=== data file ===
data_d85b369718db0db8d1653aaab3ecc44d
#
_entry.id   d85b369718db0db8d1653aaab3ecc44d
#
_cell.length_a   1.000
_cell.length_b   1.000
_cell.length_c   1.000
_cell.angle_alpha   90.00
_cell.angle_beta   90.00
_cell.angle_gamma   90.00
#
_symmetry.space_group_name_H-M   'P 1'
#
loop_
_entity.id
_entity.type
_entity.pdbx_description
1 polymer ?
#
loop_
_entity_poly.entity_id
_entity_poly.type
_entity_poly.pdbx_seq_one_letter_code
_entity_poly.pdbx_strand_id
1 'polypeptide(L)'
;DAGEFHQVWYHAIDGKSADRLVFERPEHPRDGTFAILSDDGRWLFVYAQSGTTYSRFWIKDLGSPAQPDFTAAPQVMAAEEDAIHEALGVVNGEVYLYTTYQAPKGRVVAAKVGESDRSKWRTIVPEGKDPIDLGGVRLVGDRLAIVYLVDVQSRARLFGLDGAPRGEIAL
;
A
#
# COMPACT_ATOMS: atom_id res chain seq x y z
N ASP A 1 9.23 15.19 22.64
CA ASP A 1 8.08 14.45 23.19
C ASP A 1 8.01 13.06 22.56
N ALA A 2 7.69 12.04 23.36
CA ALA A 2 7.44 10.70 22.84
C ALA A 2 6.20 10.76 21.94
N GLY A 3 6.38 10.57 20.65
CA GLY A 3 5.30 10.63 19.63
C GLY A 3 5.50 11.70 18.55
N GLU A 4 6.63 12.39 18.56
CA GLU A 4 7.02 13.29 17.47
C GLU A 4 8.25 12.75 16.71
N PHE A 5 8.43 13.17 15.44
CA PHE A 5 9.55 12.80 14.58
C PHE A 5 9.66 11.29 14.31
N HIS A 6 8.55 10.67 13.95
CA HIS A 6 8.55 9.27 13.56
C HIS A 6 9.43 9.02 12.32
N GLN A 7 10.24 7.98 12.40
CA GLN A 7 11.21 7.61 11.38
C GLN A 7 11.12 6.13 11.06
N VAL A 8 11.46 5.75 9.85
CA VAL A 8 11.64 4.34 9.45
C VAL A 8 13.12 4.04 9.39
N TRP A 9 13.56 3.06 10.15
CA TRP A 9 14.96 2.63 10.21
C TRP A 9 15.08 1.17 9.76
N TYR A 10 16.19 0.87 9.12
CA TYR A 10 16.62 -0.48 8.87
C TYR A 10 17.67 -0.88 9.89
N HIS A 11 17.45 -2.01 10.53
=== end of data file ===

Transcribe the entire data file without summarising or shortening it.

data_d85b369718db0db8d1653aaab3ecc44d
#
_entry.id   d85b369718db0db8d1653aaab3ecc44d
#
_cell.length_a   1.000
_cell.length_b   1.000
_cell.length_c   1.000
_cell.angle_alpha   90.00
_cell.angle_beta   90.00
_cell.angle_gamma   90.00
#
_symmetry.space_group_name_H-M   'P 1'
#
loop_
_entity.id
_entity.type
_entity.pdbx_description
1 polymer ?
#
loop_
_entity_poly.entity_id
_entity_poly.type
_entity_poly.pdbx_seq_one_letter_code
_entity_poly.pdbx_strand_id
1 'polypeptide(L)'
;DAGEFHQVWYHAIDGKSADRLVFERPEHPRDGTFAILSDDGRWLFVYAQSGTTYSRFWIKDLGSPAQPDFTAAPQVMAAEEDAIHEALGVVNGEVYLYTTYQAPKGRVVAAKVGESDRSKWRTIVPEGKDPIDLGGVRLVGDRLAIVYLVDVQSRARLFGLDGAPRGEIAL
;
A
#
# COMPACT_ATOMS: atom_id res chain seq x y z
N ASP A 1 9.23 15.19 22.64
CA ASP A 1 8.08 14.45 23.19
C ASP A 1 8.01 13.06 22.56
N ALA A 2 7.69 12.04 23.36
CA ALA A 2 7.44 10.70 22.84
C ALA A 2 6.20 10.76 21.94
N GLY A 3 6.38 10.57 20.65
CA GLY A 3 5.30 10.63 19.63
C GLY A 3 5.50 11.70 18.55
N GLU A 4 6.63 12.39 18.56
CA GLU A 4 7.02 13.29 17.47
C GLU A 4 8.25 12.75 16.71
N PHE A 5 8.43 13.17 15.44
CA PHE A 5 9.55 12.80 14.58
C PHE A 5 9.66 11.29 14.31
N HIS A 6 8.55 10.67 13.95
CA HIS A 6 8.55 9.27 13.56
C HIS A 6 9.43 9.02 12.32
N GLN A 7 10.24 7.98 12.40
CA GLN A 7 11.21 7.61 11.38
C GLN A 7 11.12 6.13 11.06
N VAL A 8 11.46 5.75 9.85
CA VAL A 8 11.64 4.34 9.45
C VAL A 8 13.12 4.04 9.39
N TRP A 9 13.56 3.06 10.15
CA TRP A 9 14.96 2.63 10.21
C TRP A 9 15.08 1.17 9.76
N TYR A 10 16.19 0.87 9.12
CA TYR A 10 16.62 -0.48 8.87
C TYR A 10 17.67 -0.88 9.89
N HIS A 11 17.45 -2.01 10.53